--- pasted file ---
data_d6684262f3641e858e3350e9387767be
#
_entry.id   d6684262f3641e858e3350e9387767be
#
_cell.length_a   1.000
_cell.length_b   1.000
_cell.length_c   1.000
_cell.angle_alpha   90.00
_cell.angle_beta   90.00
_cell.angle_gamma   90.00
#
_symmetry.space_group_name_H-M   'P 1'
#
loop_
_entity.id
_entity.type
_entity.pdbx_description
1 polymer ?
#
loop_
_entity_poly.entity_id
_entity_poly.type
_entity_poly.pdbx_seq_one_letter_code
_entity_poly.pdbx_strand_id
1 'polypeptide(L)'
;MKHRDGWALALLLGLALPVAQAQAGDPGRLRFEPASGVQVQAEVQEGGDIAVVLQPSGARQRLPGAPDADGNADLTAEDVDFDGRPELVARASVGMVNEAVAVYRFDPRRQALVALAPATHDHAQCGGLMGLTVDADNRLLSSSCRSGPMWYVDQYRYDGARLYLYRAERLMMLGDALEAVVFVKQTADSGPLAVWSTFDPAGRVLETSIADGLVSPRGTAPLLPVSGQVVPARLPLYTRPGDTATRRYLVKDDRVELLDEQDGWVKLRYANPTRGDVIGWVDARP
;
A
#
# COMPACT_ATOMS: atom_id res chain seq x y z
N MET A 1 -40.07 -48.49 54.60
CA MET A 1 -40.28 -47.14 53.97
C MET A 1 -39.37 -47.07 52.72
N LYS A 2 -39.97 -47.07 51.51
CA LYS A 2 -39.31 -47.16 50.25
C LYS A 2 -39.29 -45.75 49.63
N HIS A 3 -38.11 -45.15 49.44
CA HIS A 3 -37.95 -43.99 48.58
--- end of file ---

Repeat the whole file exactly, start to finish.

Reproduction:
data_d6684262f3641e858e3350e9387767be
#
_entry.id   d6684262f3641e858e3350e9387767be
#
_cell.length_a   1.000
_cell.length_b   1.000
_cell.length_c   1.000
_cell.angle_alpha   90.00
_cell.angle_beta   90.00
_cell.angle_gamma   90.00
#
_symmetry.space_group_name_H-M   'P 1'
#
loop_
_entity.id
_entity.type
_entity.pdbx_description
1 polymer ?
#
loop_
_entity_poly.entity_id
_entity_poly.type
_entity_poly.pdbx_seq_one_letter_code
_entity_poly.pdbx_strand_id
1 'polypeptide(L)'
;MKHRDGWALALLLGLALPVAQAQAGDPGRLRFEPASGVQVQAEVQEGGDIAVVLQPSGARQRLPGAPDADGNADLTAEDVDFDGRPELVARASVGMVNEAVAVYRFDPRRQALVALAPATHDHAQCGGLMGLTVDADNRLLSSSCRSGPMWYVDQYRYDGARLYLYRAERLMMLGDALEAVVFVKQTADSGPLAVWSTFDPAGRVLETSIADGLVSPRGTAPLLPVSGQVVPARLPLYTRPGDTATRRYLVKDDRVELLDEQDGWVKLRYANPTRGDVIGWVDARP
;
A
#
# COMPACT_ATOMS: atom_id res chain seq x y z
N MET A 1 -40.07 -48.49 54.60
CA MET A 1 -40.28 -47.14 53.97
C MET A 1 -39.37 -47.07 52.72
N LYS A 2 -39.97 -47.07 51.51
CA LYS A 2 -39.31 -47.16 50.25
C LYS A 2 -39.29 -45.75 49.63
N HIS A 3 -38.11 -45.15 49.44
CA HIS A 3 -37.95 -43.99 48.58